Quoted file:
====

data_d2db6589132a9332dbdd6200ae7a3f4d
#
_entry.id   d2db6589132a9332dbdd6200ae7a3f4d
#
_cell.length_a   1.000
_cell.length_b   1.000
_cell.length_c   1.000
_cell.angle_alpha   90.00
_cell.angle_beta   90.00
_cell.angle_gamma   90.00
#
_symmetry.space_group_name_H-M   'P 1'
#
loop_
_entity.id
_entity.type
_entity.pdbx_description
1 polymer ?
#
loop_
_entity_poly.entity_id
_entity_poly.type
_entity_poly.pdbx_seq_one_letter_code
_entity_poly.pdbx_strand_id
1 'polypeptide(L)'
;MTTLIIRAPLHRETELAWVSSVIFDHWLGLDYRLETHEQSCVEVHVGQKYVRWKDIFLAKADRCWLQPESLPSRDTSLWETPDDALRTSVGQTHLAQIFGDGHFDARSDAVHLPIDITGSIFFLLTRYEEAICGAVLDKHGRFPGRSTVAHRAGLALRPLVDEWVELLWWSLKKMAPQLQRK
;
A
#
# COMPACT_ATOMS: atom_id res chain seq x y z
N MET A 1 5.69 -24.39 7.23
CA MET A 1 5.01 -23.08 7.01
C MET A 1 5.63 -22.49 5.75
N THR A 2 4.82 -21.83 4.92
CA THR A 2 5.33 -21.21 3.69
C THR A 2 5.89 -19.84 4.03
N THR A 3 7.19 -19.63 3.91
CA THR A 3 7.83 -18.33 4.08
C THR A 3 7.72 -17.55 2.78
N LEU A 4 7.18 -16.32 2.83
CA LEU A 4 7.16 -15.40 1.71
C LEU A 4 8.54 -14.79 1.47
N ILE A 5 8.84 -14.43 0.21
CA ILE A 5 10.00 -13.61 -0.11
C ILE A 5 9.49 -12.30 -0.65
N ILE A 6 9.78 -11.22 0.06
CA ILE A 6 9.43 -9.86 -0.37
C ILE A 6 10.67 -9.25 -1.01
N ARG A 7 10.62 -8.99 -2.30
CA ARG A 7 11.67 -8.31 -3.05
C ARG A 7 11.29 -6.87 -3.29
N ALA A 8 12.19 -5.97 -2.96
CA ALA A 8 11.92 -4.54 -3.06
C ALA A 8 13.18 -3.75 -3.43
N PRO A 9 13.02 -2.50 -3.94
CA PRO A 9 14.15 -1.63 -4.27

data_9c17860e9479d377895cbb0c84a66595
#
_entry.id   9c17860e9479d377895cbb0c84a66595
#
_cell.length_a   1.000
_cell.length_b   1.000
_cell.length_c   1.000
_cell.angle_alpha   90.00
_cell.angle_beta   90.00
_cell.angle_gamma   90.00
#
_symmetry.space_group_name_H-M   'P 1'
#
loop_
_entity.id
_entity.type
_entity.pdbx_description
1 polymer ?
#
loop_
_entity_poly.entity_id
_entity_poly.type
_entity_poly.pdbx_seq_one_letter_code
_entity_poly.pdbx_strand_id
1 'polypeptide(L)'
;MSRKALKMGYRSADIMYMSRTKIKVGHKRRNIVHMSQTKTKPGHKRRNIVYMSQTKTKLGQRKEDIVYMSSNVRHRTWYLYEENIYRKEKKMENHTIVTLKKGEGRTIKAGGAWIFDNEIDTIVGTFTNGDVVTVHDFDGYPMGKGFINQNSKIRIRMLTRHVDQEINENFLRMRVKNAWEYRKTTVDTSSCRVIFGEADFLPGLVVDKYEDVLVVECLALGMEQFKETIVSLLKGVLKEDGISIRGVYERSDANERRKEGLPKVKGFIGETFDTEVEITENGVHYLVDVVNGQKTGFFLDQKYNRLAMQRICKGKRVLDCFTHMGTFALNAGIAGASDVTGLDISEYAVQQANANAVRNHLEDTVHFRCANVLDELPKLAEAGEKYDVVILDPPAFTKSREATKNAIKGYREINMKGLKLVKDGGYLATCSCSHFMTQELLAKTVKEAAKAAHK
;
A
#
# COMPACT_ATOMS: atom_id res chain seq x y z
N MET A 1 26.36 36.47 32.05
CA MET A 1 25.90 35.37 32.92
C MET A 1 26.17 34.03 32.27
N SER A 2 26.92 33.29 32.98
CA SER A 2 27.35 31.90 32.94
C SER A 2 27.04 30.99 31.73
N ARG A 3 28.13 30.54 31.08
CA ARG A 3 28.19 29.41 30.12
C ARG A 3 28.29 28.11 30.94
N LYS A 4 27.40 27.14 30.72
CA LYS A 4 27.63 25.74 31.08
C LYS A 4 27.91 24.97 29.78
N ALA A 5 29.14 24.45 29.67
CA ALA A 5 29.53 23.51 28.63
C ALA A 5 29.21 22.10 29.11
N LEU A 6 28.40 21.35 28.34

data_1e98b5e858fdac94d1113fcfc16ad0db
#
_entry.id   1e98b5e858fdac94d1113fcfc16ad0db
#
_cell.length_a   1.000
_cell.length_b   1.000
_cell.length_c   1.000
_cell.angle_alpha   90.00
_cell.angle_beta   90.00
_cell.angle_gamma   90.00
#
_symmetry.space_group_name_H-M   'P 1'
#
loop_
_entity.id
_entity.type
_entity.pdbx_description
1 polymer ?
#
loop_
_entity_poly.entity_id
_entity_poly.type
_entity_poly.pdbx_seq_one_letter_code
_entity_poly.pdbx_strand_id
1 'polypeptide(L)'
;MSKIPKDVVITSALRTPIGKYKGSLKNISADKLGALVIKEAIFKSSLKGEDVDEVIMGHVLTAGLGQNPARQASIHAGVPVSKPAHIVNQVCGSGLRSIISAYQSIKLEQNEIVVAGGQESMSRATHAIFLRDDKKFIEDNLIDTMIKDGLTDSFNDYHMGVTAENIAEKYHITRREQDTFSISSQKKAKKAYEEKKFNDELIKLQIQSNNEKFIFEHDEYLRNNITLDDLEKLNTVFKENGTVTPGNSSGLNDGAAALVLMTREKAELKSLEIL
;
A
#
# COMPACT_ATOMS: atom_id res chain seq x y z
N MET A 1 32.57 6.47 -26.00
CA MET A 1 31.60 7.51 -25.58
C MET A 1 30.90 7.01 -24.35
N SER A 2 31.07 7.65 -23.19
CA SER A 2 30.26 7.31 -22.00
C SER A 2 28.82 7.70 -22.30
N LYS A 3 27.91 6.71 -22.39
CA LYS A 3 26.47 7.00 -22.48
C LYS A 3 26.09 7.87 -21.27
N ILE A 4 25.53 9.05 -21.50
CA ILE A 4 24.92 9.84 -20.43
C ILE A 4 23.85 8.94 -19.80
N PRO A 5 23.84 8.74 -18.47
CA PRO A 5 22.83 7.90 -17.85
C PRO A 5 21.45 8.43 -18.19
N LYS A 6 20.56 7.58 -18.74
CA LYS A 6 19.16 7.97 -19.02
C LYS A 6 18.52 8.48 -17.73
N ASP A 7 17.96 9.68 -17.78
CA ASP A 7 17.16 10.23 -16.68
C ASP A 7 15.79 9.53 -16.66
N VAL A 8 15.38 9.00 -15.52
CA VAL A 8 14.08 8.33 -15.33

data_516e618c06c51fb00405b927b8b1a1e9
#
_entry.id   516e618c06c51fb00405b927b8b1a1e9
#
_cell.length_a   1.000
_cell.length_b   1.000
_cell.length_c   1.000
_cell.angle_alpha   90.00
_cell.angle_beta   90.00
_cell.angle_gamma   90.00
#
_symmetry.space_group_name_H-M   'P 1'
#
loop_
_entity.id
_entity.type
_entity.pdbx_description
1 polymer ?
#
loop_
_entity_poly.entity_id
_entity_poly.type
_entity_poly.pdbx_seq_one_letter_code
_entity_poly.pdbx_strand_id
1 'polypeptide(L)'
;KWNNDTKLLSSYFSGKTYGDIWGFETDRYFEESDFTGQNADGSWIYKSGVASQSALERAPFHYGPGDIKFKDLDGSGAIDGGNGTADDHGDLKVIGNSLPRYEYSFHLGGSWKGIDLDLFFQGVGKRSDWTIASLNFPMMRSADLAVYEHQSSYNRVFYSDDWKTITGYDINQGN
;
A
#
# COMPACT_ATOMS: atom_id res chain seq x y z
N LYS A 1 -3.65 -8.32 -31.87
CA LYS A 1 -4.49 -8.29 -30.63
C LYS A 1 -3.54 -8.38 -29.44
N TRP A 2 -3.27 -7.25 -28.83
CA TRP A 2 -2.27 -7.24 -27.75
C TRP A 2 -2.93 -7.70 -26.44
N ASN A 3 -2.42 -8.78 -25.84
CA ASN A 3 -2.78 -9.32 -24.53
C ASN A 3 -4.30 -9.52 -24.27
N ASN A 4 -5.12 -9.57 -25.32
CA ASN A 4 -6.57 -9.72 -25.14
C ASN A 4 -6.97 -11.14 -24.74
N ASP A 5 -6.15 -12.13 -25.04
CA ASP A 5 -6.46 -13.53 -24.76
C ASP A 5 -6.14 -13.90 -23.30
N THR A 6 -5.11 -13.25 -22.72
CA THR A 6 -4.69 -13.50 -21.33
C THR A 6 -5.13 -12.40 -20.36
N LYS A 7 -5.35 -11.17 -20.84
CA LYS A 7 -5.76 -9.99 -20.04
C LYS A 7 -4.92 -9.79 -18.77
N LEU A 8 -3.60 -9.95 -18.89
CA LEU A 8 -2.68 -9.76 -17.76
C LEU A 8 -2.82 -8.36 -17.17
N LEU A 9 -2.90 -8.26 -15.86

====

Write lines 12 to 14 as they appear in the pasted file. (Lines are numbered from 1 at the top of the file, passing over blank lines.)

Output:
_symmetry.space_group_name_H-M   'P 1'
#
loop_